The U.S. Defense Department is making clear that its strikes inside Afghanistan are aimed in part at helping topple the ruling Taleban. Defense Secretary Donald Rumsfeld declines to say if the United States intends to provide Afghan opposition groups like the Northern Alliance with direct military assistance such as weapons or air strikes intended to support advancing opposition forces.
But at a briefing for Pentagon reporters, Mr. Rumsfeld acknowledged the latest U.S. and British air-strikes are intended to tip the military balance in the opposition's favor. It was one of several outcomes he said the initial military operations were aimed at. "To alter the military balance over time by denying to the Taleban the offensive systems that hamper the progress of the various opposition forces," said Mr. Rumsfeld.
Mr. Rumsfeld did not elaborate. But other Pentagon officials, speaking on condition of anonymity, say the initial targets of allied air-strikes included tanks, air fields with aircraft, early warning radars and a command-and-control facility.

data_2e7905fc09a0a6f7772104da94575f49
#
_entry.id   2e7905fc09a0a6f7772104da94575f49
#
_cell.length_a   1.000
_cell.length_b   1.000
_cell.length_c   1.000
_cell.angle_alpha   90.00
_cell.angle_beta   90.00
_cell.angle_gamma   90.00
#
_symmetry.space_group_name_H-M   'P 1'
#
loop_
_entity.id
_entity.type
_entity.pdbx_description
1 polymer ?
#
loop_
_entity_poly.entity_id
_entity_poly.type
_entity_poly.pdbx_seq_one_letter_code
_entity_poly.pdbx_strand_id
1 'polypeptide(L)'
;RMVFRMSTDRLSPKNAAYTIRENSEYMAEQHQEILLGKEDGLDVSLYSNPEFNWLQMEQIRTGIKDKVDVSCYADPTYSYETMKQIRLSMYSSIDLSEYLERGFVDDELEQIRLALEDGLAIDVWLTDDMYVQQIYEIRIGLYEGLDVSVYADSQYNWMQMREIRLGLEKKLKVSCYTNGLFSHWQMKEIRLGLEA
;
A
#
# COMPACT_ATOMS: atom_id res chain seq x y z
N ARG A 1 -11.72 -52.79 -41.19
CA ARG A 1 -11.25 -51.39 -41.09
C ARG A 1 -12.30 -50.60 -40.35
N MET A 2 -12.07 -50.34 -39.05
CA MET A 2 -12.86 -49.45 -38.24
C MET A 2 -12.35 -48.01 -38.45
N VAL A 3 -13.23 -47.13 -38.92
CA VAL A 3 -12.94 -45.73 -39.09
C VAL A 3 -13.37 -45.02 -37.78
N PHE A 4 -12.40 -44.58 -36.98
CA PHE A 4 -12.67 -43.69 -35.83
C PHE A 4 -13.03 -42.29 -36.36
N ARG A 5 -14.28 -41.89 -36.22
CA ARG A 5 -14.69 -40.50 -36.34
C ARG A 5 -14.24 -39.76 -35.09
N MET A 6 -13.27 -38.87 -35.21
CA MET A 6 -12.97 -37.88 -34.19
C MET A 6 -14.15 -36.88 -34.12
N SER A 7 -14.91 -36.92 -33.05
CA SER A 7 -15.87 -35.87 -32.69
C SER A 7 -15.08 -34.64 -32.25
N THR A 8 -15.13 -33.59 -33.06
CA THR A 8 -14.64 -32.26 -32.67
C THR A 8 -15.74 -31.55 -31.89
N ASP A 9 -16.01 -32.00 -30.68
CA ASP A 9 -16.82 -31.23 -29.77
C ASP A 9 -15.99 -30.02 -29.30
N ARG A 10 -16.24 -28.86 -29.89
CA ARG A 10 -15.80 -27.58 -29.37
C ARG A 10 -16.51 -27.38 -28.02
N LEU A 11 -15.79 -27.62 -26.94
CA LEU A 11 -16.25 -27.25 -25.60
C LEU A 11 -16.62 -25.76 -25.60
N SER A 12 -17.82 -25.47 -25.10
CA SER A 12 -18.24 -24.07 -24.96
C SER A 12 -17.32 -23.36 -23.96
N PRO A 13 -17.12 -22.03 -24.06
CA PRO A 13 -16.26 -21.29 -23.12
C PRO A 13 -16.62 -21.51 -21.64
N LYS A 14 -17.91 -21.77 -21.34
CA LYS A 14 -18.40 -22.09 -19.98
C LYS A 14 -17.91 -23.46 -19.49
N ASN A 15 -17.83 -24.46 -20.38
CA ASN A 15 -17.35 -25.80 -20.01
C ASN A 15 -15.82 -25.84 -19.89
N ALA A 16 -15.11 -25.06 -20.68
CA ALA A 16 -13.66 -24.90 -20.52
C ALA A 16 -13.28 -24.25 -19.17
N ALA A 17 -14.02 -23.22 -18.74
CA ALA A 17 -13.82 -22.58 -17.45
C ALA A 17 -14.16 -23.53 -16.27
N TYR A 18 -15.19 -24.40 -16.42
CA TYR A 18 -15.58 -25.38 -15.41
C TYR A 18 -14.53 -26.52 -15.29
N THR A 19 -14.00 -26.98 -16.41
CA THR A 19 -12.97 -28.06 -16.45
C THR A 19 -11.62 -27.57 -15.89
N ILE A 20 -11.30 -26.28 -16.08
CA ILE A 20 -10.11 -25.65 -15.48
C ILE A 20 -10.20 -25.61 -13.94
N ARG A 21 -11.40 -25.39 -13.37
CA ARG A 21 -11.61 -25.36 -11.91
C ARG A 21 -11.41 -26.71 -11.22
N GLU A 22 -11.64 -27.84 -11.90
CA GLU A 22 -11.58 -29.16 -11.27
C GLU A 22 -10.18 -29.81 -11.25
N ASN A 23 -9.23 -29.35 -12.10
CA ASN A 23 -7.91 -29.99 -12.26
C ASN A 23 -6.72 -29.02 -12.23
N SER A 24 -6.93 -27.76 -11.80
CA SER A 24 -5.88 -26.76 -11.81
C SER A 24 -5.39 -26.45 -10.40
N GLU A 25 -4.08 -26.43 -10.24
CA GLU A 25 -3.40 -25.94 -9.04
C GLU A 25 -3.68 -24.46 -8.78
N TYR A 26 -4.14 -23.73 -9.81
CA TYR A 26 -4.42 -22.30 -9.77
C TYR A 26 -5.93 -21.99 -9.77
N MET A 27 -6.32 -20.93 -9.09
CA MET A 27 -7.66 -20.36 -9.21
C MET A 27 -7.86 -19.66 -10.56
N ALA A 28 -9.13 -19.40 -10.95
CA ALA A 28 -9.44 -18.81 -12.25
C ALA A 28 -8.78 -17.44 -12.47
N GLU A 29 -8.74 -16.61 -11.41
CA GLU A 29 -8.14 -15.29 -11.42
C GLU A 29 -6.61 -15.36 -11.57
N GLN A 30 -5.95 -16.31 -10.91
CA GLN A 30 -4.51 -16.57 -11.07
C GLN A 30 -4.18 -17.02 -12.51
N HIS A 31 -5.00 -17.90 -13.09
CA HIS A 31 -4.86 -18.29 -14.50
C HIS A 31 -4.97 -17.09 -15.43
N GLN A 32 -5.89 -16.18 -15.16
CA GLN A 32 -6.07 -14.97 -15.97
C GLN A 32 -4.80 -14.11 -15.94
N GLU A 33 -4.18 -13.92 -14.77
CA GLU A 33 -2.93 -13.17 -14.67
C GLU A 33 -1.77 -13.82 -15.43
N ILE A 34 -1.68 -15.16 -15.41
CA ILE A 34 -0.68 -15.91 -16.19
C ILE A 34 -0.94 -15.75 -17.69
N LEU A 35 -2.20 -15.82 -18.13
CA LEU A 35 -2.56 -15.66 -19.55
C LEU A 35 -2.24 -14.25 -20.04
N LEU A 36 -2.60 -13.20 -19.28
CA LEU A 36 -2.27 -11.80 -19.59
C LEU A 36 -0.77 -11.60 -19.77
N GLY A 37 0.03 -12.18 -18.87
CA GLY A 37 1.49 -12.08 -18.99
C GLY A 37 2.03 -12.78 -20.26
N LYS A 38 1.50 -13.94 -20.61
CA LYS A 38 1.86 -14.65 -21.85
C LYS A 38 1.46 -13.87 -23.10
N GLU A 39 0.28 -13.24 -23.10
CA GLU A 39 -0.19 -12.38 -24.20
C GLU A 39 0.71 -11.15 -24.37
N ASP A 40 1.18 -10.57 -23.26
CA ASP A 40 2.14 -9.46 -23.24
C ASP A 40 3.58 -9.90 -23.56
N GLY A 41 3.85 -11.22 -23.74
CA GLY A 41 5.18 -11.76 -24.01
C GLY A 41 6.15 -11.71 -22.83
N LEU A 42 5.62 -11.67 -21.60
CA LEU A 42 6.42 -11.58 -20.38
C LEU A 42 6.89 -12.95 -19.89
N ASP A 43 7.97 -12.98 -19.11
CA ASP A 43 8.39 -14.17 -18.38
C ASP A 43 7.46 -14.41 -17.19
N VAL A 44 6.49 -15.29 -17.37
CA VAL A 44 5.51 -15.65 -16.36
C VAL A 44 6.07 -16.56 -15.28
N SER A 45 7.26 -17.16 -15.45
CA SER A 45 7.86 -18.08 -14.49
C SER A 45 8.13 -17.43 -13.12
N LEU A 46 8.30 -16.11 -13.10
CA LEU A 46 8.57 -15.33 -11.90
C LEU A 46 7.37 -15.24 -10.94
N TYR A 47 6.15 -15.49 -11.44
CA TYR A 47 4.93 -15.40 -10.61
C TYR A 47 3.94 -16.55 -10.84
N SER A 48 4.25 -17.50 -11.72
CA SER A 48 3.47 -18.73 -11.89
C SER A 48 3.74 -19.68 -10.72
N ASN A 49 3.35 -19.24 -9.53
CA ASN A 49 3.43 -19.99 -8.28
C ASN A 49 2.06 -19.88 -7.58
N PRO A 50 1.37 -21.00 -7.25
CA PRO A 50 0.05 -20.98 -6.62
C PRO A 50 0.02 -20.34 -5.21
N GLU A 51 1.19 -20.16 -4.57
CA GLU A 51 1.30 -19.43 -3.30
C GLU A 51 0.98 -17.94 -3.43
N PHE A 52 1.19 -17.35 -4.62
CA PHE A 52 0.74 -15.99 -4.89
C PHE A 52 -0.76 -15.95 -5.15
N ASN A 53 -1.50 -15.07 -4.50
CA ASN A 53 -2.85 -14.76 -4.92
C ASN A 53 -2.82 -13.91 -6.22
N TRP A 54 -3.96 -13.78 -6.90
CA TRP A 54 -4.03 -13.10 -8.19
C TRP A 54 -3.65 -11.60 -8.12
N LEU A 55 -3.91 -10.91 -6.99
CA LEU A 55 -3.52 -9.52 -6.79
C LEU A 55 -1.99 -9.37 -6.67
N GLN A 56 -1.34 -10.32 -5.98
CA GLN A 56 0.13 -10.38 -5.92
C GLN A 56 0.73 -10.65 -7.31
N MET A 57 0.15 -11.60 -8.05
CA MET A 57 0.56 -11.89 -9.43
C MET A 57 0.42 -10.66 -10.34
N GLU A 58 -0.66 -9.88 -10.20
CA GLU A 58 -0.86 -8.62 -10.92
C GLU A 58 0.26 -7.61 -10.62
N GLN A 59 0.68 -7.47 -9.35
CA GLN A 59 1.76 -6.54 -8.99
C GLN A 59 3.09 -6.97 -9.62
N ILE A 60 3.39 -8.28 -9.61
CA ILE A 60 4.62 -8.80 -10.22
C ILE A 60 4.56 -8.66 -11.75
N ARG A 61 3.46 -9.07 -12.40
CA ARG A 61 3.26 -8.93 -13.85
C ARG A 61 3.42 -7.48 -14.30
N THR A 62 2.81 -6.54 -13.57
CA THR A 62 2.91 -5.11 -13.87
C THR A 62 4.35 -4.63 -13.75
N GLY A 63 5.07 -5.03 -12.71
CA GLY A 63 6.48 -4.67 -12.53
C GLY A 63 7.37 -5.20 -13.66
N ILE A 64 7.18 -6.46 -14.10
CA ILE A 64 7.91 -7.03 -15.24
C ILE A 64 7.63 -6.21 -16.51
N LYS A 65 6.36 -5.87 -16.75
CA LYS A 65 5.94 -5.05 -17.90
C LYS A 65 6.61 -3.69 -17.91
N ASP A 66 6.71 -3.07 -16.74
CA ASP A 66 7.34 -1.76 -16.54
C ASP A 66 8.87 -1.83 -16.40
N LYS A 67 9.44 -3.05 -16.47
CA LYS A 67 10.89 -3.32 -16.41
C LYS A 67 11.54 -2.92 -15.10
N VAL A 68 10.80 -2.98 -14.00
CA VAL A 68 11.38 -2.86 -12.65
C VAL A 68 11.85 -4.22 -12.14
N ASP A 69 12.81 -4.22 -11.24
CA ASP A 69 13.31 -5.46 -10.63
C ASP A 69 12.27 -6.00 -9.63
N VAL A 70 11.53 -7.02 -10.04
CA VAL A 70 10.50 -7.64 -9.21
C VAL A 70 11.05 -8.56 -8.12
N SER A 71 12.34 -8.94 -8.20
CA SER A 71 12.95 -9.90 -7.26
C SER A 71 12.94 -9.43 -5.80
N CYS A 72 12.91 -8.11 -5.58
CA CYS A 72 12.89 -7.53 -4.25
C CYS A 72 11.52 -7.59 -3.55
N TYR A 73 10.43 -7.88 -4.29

The Defense Secretary was also asked if U.S. ground forces have moved into Afghanistan, perhaps to link up with the opposition. He did not answer directly, saying only that if there were "significant numbers" of U.S. troops in the country, it would have been known. Other than that, he said he would not discuss operational activities.
In addition to support for the opposition, the United States is also providing food, medicine and other relief supplies to the Afghan people, especially those who have fled Taleban-controlled areas.
Such moves are intended to underscore the Bush administration's oft-repeated statement that U.S. military action is not aimed at the Afghan people but at terrorists and their supporters a group the Pentagon says includes the Taleban.